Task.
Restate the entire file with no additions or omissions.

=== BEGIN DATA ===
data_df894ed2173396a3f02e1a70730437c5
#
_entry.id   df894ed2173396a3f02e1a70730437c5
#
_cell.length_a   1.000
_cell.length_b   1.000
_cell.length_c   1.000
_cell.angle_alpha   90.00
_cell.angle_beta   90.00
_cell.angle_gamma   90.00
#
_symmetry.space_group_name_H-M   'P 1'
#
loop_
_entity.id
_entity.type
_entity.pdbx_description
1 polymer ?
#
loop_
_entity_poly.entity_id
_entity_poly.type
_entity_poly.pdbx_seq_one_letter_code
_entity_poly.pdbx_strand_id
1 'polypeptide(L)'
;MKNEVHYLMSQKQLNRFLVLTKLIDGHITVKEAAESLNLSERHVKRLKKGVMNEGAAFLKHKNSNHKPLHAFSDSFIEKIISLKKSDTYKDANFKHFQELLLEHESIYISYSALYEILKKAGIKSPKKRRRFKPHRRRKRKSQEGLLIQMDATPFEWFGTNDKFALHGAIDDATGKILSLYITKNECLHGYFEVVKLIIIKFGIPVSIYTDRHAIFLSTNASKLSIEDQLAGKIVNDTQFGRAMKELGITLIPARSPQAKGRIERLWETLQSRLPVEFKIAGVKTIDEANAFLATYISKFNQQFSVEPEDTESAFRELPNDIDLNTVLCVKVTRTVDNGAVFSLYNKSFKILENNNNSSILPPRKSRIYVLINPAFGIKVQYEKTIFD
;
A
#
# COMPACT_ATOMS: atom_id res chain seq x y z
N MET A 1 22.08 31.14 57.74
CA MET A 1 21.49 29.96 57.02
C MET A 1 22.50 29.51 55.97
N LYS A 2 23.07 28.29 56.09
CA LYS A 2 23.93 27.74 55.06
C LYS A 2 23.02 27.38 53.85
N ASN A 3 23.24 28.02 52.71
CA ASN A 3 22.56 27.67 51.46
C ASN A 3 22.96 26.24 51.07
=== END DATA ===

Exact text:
data_df894ed2173396a3f02e1a70730437c5
#
_entry.id   df894ed2173396a3f02e1a70730437c5
#
_cell.length_a   1.000
_cell.length_b   1.000
_cell.length_c   1.000
_cell.angle_alpha   90.00
_cell.angle_beta   90.00
_cell.angle_gamma   90.00
#
_symmetry.space_group_name_H-M   'P 1'
#
loop_
_entity.id
_entity.type
_entity.pdbx_description
1 polymer ?
#
loop_
_entity_poly.entity_id
_entity_poly.type
_entity_poly.pdbx_seq_one_letter_code
_entity_poly.pdbx_strand_id
1 'polypeptide(L)'
;MKNEVHYLMSQKQLNRFLVLTKLIDGHITVKEAAESLNLSERHVKRLKKGVMNEGAAFLKHKNSNHKPLHAFSDSFIEKIISLKKSDTYKDANFKHFQELLLEHESIYISYSALYEILKKAGIKSPKKRRRFKPHRRRKRKSQEGLLIQMDATPFEWFGTNDKFALHGAIDDATGKILSLYITKNECLHGYFEVVKLIIIKFGIPVSIYTDRHAIFLSTNASKLSIEDQLAGKIVNDTQFGRAMKELGITLIPARSPQAKGRIERLWETLQSRLPVEFKIAGVKTIDEANAFLATYISKFNQQFSVEPEDTESAFRELPNDIDLNTVLCVKVTRTVDNGAVFSLYNKSFKILENNNNSSILPPRKSRIYVLINPAFGIKVQYEKTIFD
;
A
#
# COMPACT_ATOMS: atom_id res chain seq x y z
N MET A 1 22.08 31.14 57.74
CA MET A 1 21.49 29.96 57.02
C MET A 1 22.50 29.51 55.97
N LYS A 2 23.07 28.29 56.09
CA LYS A 2 23.93 27.74 55.06
C LYS A 2 23.02 27.38 53.85
N ASN A 3 23.24 28.02 52.71
CA ASN A 3 22.56 27.67 51.46
C ASN A 3 22.96 26.24 51.07